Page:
- Mercadona decided to launch a pilot program based on the deployment of AI-based facial recognition systems.
- The supermarket chain has announced this as a measure to deal with thieves and troublemakers.
- This decision raises many concerns around GDPR violations, racism, and how big firms in Spain collaborate with the national police.
The Spanish data protection regulator has launched an investigation on the ‘Mercadona’ supermarket chain, which has apparently decided to deploy AI-powered facial recognition systems in 40 of its stores in Valencia, Zaragoza, and Mallorca. The particular chain of retail markets operates 1,636 stores in Spain and Portugal and ranked 9th in the Forbes 2009 list of the world’s most reputable companies.
Moreover, Mercadona employs 85,800 people and serves millions of customers every month. All of these people are European citizens and are protected from the provisions of the GDPR, so putting them against AI-based facial recognition systems doesn’t sound very compliant.
The supermarket chain announced that its systems are meant to help them recognize customers who have active restraining orders and/or criminal sentences. Mercadona calls this the “early detection system,” and it supposedly targets the categories of people mentioned above exclusively.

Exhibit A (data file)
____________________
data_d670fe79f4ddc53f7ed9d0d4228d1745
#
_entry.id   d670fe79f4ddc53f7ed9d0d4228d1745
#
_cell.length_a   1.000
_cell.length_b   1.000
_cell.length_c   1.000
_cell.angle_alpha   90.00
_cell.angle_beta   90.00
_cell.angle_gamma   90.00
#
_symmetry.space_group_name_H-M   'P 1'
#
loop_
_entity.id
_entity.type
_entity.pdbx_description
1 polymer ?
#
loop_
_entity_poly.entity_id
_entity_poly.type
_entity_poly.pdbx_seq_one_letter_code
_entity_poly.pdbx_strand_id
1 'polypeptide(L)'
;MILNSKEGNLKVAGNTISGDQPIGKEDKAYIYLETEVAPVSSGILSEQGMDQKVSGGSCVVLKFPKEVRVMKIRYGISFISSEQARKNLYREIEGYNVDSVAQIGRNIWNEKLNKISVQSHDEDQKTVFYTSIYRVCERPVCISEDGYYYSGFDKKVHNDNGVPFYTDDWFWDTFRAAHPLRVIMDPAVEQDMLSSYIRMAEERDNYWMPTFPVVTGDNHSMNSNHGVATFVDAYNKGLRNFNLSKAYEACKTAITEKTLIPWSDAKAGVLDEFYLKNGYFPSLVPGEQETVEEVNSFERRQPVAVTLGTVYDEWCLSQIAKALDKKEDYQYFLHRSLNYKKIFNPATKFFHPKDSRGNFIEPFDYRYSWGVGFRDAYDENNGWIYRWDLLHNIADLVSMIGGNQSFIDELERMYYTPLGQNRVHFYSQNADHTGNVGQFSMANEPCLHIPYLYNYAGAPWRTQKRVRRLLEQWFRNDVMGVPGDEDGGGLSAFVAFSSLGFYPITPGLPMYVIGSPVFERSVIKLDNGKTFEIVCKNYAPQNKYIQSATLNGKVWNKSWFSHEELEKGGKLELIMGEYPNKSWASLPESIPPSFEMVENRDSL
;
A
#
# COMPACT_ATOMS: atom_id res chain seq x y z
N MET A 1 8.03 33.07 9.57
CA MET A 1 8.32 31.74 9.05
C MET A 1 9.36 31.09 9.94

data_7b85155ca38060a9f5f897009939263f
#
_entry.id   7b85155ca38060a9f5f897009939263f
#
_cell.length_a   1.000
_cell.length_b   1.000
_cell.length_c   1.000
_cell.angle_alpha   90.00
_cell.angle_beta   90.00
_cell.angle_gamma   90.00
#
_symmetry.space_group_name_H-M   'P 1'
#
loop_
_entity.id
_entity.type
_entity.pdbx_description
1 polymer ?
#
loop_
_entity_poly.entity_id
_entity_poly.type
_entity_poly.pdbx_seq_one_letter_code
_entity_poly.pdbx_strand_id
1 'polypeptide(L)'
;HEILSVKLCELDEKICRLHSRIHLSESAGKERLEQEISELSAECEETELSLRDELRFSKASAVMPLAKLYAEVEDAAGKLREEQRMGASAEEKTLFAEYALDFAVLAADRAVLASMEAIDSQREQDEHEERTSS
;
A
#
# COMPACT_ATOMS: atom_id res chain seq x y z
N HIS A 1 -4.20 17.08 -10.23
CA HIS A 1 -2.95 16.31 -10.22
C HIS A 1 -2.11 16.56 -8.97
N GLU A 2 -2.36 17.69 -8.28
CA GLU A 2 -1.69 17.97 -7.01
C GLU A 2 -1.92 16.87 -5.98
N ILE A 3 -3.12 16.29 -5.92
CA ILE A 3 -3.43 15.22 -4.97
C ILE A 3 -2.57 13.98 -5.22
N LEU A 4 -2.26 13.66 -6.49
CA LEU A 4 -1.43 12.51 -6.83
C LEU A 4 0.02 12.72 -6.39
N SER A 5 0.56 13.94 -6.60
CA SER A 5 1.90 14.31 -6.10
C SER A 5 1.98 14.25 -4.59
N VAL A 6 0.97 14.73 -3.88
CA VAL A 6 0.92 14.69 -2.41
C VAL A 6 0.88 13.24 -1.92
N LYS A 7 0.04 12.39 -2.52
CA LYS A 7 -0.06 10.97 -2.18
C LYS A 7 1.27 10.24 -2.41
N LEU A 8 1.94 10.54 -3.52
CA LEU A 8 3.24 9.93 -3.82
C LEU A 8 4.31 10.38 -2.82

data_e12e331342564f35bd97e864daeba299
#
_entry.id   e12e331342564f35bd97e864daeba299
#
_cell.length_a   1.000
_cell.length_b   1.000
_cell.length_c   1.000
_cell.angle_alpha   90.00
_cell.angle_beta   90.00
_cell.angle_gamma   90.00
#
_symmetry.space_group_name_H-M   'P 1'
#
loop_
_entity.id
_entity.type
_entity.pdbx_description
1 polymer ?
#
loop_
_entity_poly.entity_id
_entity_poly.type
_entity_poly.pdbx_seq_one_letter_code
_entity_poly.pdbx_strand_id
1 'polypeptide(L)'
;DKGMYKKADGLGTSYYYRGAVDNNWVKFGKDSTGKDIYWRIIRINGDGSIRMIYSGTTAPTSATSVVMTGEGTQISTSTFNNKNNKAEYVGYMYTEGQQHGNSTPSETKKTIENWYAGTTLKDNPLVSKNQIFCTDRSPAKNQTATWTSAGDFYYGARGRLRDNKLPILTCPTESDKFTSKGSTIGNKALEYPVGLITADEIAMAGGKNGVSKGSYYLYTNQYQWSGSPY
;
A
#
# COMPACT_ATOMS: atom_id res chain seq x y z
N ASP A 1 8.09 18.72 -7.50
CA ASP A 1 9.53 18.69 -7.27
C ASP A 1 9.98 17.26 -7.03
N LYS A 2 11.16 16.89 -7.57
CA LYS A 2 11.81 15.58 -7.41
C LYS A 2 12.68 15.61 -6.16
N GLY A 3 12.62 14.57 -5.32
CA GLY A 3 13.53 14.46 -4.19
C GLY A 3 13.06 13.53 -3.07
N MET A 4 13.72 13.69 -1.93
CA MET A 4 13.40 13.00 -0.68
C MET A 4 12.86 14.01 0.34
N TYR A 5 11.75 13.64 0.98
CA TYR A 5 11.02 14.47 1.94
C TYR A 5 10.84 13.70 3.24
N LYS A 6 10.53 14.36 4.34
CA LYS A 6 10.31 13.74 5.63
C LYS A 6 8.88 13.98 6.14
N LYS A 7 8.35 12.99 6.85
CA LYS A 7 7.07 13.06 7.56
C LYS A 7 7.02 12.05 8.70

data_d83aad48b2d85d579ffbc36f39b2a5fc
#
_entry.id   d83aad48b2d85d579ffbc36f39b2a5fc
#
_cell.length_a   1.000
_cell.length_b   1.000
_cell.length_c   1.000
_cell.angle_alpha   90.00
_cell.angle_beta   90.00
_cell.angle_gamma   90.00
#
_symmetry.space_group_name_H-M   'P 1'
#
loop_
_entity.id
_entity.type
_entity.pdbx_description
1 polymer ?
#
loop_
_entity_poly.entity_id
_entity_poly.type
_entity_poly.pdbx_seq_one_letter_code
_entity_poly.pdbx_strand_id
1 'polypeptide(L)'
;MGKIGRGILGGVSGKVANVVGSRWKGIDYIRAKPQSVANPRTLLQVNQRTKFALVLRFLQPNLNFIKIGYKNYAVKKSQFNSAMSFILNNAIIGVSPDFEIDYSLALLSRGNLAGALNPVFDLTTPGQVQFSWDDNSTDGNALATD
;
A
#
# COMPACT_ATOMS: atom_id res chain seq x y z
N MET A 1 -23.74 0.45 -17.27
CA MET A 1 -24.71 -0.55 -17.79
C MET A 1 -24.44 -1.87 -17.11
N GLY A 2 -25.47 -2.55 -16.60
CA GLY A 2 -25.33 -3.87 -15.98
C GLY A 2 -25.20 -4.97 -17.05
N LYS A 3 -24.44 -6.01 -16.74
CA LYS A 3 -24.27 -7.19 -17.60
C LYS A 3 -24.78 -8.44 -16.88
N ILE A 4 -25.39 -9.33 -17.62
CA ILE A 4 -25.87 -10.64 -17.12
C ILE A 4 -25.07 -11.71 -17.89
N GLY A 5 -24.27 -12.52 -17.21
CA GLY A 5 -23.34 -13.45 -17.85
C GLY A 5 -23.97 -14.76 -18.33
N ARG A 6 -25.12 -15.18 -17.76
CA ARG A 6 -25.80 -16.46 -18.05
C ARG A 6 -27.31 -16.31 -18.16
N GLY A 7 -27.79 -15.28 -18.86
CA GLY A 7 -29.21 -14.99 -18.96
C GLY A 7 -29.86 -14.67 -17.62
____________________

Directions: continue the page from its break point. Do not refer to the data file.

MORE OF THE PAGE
The goal is to prevent petty thieves and troublemakers from entering the market, so all other data and video footage are allegedly deleted after 0.3 seconds. The company claims that their system works “on the fly,” and so they maintain that there’s no GDPR breach.
Following the announcement and the media reports, the Spanish Data Protection Agency has launched an official investigation on how exactly Mercadona’s tech works. Typically, even 0.3 seconds of recording would require the consent of the people who enter the stores. And in the end, the data retention times must be confirmed, as millions of people cannot rely on a company’s claims.
In addition to this, the supermarket chain representatives are blatantly boasting that they have connected their system with the police’s database. This is a matter that has been at the epicenter of heated debates at the other side of the Atlantic, where IBM, Microsoft, and Amazon agreed to pause this condemnable business until regulations are in place.
What Mercadona also failed to explain in their proud announcement of this new program is how being a racist when it comes to people who have made mistakes in the past can be considered acceptable. Also, they failed to communicate on what legal basis they are barring people who have previously had trouble with the law from entering supermarkets.
If practices like this are accepted or merely punished with a penalty that Mercadona can easily cover, we will soon start seeing highly automated class-demarcating systems being deployed everywhere. These could ban large categories of people from private or even public spaces on the grounds of “safety and security,” while condemning them in a spiral of social rejection that is precisely what fuels more crime.